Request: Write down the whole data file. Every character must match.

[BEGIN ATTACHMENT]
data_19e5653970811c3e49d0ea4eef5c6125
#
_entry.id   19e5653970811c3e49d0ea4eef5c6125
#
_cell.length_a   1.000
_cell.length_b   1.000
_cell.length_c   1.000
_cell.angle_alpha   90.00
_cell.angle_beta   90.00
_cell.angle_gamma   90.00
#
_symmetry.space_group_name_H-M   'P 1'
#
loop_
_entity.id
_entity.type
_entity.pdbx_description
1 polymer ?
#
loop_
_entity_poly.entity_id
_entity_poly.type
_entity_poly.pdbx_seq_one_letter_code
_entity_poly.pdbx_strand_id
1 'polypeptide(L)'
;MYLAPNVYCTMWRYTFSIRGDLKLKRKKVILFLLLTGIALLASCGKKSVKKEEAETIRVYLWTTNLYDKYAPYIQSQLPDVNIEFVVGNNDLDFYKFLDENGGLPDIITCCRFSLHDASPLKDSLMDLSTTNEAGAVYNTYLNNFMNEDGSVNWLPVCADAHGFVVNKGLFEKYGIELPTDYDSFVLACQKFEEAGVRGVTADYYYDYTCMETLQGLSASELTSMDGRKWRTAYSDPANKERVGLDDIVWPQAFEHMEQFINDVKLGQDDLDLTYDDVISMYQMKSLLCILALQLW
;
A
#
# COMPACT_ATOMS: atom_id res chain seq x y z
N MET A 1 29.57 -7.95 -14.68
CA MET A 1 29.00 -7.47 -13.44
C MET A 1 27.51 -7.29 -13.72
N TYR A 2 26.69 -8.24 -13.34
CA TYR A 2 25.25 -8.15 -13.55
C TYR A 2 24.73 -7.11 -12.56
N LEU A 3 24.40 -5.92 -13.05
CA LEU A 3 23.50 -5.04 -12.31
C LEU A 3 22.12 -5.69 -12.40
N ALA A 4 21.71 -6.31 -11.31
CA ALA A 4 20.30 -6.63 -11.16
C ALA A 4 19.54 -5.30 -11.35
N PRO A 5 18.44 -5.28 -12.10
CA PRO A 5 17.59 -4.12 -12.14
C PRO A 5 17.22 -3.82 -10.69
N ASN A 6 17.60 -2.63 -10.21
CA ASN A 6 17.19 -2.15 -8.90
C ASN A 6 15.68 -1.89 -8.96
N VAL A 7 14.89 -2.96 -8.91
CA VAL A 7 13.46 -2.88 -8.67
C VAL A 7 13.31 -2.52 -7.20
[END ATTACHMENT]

data_19e5653970811c3e49d0ea4eef5c6125
#
_entry.id   19e5653970811c3e49d0ea4eef5c6125
#
_cell.length_a   1.000
_cell.length_b   1.000
_cell.length_c   1.000
_cell.angle_alpha   90.00
_cell.angle_beta   90.00
_cell.angle_gamma   90.00
#
_symmetry.space_group_name_H-M   'P 1'
#
loop_
_entity.id
_entity.type
_entity.pdbx_description
1 polymer ?
#
loop_
_entity_poly.entity_id
_entity_poly.type
_entity_poly.pdbx_seq_one_letter_code
_entity_poly.pdbx_strand_id
1 'polypeptide(L)'
;MYLAPNVYCTMWRYTFSIRGDLKLKRKKVILFLLLTGIALLASCGKKSVKKEEAETIRVYLWTTNLYDKYAPYIQSQLPDVNIEFVVGNNDLDFYKFLDENGGLPDIITCCRFSLHDASPLKDSLMDLSTTNEAGAVYNTYLNNFMNEDGSVNWLPVCADAHGFVVNKGLFEKYGIELPTDYDSFVLACQKFEEAGVRGVTADYYYDYTCMETLQGLSASELTSMDGRKWRTAYSDPANKERVGLDDIVWPQAFEHMEQFINDVKLGQDDLDLTYDDVISMYQMKSLLCILALQLW
;
A
#
# COMPACT_ATOMS: atom_id res chain seq x y z
N MET A 1 29.57 -7.95 -14.68
CA MET A 1 29.00 -7.47 -13.44
C MET A 1 27.51 -7.29 -13.72
N TYR A 2 26.69 -8.24 -13.34
CA TYR A 2 25.25 -8.15 -13.55
C TYR A 2 24.73 -7.11 -12.56
N LEU A 3 24.40 -5.92 -13.05
CA LEU A 3 23.50 -5.04 -12.31
C LEU A 3 22.12 -5.69 -12.40
N ALA A 4 21.71 -6.31 -11.31
CA ALA A 4 20.30 -6.63 -11.16
C ALA A 4 19.54 -5.30 -11.35
N PRO A 5 18.44 -5.28 -12.10
CA PRO A 5 17.59 -4.12 -12.14
C PRO A 5 17.22 -3.82 -10.69
N ASN A 6 17.60 -2.63 -10.21
CA ASN A 6 17.19 -2.15 -8.90
C ASN A 6 15.68 -1.89 -8.96
N VAL A 7 14.89 -2.96 -8.91
CA VAL A 7 13.46 -2.88 -8.67
C VAL A 7 13.31 -2.52 -7.20